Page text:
Many people may not realize that the PHI rebate was originally introduced to encourage the mid-high income earners to have it anyway, taking pressure away from the public system. So it's a little contradictory of the govt to now penalize us by removing the rebate just because we earn good money.
17-02-2012 21:34 #185
17-02-2012 21:51 #186
Lucky you that you had the opportunity to "better yourselves". Not everyone gets that opportunity. At the risk of sounding "poor me" (which is something I loathe and one of the reasons the whinging is frustrating me) I HAD to leave school at Year 10 to help my mother pay the rent. I worked my bum off and saved enough money to own land outright by the time I was 20. I then married and through circumstances I would prefer not to go into, the marriage failed and my investment was divided. I was forced to use the money from the sale of the land to buy furniture. I was a single parent for 7 years and waitressed while I went to Uni. After the Black Saturday fires I was forced to leave my home and I moved from the area and remarried, continued my family because I realised how important that is. The man I married has had circumstances in his life that meant he was unable to go to university also, but he works his bum off too. Overtime almost every day, call outs where he will have to go on site for days and we don't get to see him. But you know what, we are grateful for the $50K he receives. We don't whinge about what we don't have because we have what we need. We may never own a home, but we have a roof over our head.
What I can't wrap my head around is complaining about something that really, when it comes down to it, is not needed. It's not "deserved". I seriously cannot understand this mentality. Yes, you have to pay higher taxes..when you earn more money..umm...why is that not logical? It's basic finance.
17-02-2012 21:59 #187
How is it OK for you to assume that people who are worried about financial stress are just bad with money, or unable to understand how to "live within their means"? That is just as unfair as assuming that all low income earners are welfare slaves who have babies just to buy a plasma TV! Neither is true, both are just generalisations that hurt people.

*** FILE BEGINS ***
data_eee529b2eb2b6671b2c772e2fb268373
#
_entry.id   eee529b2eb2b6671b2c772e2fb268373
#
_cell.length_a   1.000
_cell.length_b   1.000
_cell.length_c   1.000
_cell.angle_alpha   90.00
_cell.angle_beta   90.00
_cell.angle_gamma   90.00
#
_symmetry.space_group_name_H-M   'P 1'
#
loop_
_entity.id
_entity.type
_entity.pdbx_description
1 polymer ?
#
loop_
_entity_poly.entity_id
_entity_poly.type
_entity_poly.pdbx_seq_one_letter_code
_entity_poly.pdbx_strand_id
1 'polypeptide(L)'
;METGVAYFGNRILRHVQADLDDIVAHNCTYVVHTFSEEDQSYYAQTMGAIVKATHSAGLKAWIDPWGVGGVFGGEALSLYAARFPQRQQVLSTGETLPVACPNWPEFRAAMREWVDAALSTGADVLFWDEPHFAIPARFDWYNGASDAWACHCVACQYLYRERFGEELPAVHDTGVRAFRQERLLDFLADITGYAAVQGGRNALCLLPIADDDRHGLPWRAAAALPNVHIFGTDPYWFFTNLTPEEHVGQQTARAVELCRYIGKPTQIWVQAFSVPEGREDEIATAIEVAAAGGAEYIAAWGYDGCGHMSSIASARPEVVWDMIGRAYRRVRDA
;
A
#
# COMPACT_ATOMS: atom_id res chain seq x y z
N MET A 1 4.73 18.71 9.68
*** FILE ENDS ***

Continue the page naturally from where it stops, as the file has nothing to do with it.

17-02-2012 22:15 #188
Heck - why not say "Let's add an extra 10% to all bills at Coles and Woolies for higher income earners - if higher income earners can afford to pay it then they should"
Which brings me to my next point...
Sure my DH earns a good wage, yes he pays taxes, but for the last 17years he has been paying child support and while he's only paying child support for one child now he paid over $20k last year (when it was 2 - it's still about $15k now). I'm not begrudging him paying child support, I'm just saying - sometimes the income on paper does not reflect what is taken home.
It does not always mean the person has taken out a mortgage beyond their means, it does not always mean the person has an investment portfolio, it does not always mean money goes on extravagant things.
We have no investment properties - a very modest mortgage (less than $250k), 3 children to support (was 4 till last year) (I've already mentioned the $15k in child support), about $40k in taxes, $10k in transport to and from work, did have daycare costs till this year (now after school care and extra school fees) and a lot more, but I won't go into as I've already revealed more than I like to reveal due to privacy.
The fact that people who won't be affected state that others who are should just suck it up I find quite offensive as nobody ever knows everybody elses true situation behind the computer screen.
18-02-2012 00:31 #189
But we're not talking about increasing the net cost of phi. We're talking about grading the government assistance on it.
*sent from my adiction... my phone*
18-02-2012 00:56 #190
All I was suggesting was - if the rebate is taken away for some people (as I've said - it may not even apply to me) - wouldn't it then equate the same if a rebate was then applied for lower income earners for groceries, or for the internet etc.
Because at the end of the day - it is about raising the net cost of PHI for some people. The reality is that removing the rebate WILL increase the net cost for PHI for some people so yes, that is exactly what we are talking about.
Removing government assistance (ie. the rebate) is going to increase net cost for some.